Book Excerpt: Better Together, pt 5

In Web Articlesby tfwm

The New Math of Mergers

1Contents-Preface-Chapter1-BETTER-TOGETHERArizona pastor Justin Anderson experienced a three-church merger in late 2010 and early 2011. The merger tripled the size of his church and left them all with a new structure, new leadership, and new name—Redemption Church ( Though painful at times, Justin insists it was the right pathway to pursue. “We are better together than we were apart,” Justin says. “When it comes to vision, ideas, leadership, resources, and prayer, 1 + 1 + 1 = 10.”

That’s the new math of mergers. And it had such a positive outcome that a year later, Redemption Church did a fourth merger. And they plan for more in the coming years.

Justin Anderson’s experience with church mergers is only one of many people who report it as a big win. In a Leadership Network survey, one Ohio pastor said, “The question the merger hinged upon for us was this: ‘Could we reach the next two hundred people in our community faster together or separate?’ When both pastors answered ‘together,’ it seemed unfaithful to do anything but merge.” After praying, fasting, discussing with a pastoral coach, and then obtaining highly supportive votes by both congregations and their boards, these two churches from the same denomination merged—one with an attendance of 150 and the other 55.

The survey also asked how the merger went for that church. The pastor of the joining church, who fi lled out the survey, ranked the experience an 8 out of a possible high of 10, stating, “Our focus was on a greater impact on our community, and we achieved that. Both churches were stronger after the merge than before.” For this merged church, 1 + 1 = far more than 2.

As these two churches illustrate, new-math mergers are working across many different church sizes. Premerger attendance at the fi rst Arizona example was two thousand. Premerger attendance at the Ohio merger was 205. But church growth, though an important barometer, is not the primary measure of a merger’s success. Instead it’s whether the merger can better achieve God’s call of making disciples of Jesus Christ. In that way the more important measures are changed lives.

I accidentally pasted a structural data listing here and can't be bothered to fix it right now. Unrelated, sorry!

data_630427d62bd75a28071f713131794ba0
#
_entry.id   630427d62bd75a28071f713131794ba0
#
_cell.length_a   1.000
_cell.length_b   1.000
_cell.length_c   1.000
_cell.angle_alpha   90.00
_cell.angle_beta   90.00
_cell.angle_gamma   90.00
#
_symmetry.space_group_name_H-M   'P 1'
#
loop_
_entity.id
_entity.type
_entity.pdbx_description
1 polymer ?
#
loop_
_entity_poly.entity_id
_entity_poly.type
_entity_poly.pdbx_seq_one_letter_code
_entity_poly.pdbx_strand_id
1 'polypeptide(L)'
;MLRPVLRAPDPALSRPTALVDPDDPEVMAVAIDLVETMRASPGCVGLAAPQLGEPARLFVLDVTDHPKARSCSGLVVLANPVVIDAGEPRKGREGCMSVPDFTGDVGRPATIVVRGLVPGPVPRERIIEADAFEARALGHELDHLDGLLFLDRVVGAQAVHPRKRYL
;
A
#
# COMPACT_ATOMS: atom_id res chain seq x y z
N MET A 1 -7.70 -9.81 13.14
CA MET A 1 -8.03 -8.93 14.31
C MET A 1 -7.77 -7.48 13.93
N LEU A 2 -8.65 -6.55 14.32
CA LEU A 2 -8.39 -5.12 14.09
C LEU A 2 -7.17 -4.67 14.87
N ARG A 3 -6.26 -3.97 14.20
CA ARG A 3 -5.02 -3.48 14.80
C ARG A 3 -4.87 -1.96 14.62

Read Part 1 here.

Read Part 2 here.

Read Part 3 here.

Read Part 4 here.



JimTomberlinBio-1Jim Tomberlin is founder and senior strategist of MultiSite Solutions, a company dedicated to assisting churches in maximizing their redemptive potential through intensive and insightful multisite and church merger consultation.

Over three decades of diverse ministry, Jim has pastored a church in Germany, grown a megachurch in Colorado and pioneered the multisite strategy for Willow Creek Community Church in Chicago. Since 2005 he has been consulting and coaching churches in developing and implementing multi-campus strategies.

As the @MultiSiteGuy Jim continues to track multisite developments and has become the nationally recognized expert on multisite church. In addition, he has become the @MergerGuru on church mergers with nearly a third of his consulting currently involving merger issues.

Jim is the author of 125 Tips for MultiSite Churches, Better Together: Making Church Mergers Work, and Church Locality: New Rules for Church Buildings in a Multisite, Church Planting and Giga-Church World.

Follow him on his blog at

Jim resides in Scottsdale, AZ and holds a B.A. in Anthropology from Georgia State University in Atlanta and a Masters of Theology (Th.M) from Dallas Theological Seminary. Jim and his wife, Deryl, have three grown children and nine grandchildren